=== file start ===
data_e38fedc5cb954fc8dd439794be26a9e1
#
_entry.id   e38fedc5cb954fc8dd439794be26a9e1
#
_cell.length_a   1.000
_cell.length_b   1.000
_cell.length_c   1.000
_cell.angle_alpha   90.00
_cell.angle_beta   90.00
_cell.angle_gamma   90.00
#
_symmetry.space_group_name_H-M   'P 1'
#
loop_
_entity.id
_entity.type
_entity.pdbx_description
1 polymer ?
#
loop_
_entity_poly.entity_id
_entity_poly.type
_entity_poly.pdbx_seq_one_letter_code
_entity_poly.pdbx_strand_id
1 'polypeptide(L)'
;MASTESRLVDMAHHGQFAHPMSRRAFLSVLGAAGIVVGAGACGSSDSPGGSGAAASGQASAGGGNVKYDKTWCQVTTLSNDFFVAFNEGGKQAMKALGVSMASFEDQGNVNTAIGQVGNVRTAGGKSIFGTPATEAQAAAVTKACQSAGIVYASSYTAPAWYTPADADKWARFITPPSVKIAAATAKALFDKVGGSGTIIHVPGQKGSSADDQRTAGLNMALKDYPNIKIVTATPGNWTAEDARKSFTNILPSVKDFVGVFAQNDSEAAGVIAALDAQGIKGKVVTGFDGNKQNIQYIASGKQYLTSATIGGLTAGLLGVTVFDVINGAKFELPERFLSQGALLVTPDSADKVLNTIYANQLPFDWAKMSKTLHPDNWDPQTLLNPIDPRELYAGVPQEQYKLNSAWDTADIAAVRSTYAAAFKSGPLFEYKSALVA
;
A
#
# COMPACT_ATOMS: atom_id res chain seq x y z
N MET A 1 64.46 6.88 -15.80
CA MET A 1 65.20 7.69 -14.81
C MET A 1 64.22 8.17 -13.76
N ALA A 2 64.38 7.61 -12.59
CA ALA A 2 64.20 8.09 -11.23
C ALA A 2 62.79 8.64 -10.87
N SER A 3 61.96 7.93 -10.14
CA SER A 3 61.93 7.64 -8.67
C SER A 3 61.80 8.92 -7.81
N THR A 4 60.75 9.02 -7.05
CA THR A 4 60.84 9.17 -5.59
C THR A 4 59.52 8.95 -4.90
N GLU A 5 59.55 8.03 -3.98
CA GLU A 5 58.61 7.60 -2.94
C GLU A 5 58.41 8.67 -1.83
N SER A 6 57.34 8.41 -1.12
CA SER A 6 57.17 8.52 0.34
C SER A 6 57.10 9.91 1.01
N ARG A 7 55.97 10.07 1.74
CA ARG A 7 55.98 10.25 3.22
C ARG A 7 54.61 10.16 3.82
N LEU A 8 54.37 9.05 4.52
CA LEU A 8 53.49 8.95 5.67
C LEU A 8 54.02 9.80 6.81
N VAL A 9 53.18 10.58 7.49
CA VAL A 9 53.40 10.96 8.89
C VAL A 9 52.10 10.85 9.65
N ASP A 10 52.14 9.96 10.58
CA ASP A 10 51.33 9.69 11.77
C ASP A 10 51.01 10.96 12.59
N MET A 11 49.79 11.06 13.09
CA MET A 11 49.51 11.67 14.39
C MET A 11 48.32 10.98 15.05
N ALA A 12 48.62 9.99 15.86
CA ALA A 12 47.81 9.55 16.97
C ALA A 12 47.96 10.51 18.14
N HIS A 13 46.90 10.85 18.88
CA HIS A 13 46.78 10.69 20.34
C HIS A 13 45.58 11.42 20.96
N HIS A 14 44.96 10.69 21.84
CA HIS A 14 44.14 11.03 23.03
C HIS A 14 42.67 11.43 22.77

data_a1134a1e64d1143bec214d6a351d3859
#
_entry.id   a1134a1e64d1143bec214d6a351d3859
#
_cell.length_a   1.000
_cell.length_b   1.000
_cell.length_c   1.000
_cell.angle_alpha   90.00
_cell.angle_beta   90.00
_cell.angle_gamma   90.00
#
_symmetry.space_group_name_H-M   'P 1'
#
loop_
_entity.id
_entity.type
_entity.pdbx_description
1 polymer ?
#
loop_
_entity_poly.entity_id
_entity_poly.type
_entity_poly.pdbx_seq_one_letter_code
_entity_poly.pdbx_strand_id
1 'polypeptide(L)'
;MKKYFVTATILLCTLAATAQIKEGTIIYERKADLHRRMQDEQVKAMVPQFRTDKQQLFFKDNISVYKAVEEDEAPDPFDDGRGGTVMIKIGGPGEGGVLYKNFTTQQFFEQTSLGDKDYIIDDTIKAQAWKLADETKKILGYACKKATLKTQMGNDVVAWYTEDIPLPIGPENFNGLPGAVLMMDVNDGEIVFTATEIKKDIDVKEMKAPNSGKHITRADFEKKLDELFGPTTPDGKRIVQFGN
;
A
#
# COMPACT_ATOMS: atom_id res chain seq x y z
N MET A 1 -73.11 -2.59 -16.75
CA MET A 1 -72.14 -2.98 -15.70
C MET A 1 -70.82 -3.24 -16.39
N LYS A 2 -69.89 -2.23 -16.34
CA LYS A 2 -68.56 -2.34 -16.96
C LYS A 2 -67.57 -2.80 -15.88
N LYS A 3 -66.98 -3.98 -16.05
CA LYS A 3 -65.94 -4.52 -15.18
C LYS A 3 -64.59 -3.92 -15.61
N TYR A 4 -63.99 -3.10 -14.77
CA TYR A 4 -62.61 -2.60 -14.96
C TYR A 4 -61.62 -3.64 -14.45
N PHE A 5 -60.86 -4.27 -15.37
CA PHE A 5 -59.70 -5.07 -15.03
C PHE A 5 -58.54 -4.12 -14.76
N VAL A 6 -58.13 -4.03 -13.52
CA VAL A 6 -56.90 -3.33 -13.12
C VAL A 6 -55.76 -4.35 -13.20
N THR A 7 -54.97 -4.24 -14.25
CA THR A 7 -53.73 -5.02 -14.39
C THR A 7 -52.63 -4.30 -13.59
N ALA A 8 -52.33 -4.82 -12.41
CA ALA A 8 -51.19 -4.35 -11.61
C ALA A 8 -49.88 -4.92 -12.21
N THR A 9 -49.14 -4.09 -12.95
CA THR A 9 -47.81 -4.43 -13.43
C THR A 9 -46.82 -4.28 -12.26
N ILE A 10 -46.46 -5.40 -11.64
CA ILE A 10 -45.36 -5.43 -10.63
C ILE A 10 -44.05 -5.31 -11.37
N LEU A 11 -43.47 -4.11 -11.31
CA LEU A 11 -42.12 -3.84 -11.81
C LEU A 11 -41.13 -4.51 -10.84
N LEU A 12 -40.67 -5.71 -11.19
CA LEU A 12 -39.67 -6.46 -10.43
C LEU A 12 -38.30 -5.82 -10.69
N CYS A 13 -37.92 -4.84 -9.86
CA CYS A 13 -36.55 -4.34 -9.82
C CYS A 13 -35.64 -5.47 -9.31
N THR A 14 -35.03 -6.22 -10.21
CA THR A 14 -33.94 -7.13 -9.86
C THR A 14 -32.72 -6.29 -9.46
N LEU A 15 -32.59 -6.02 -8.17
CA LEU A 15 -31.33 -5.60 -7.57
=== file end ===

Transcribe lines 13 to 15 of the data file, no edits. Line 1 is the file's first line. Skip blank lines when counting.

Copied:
#
loop_
_entity.id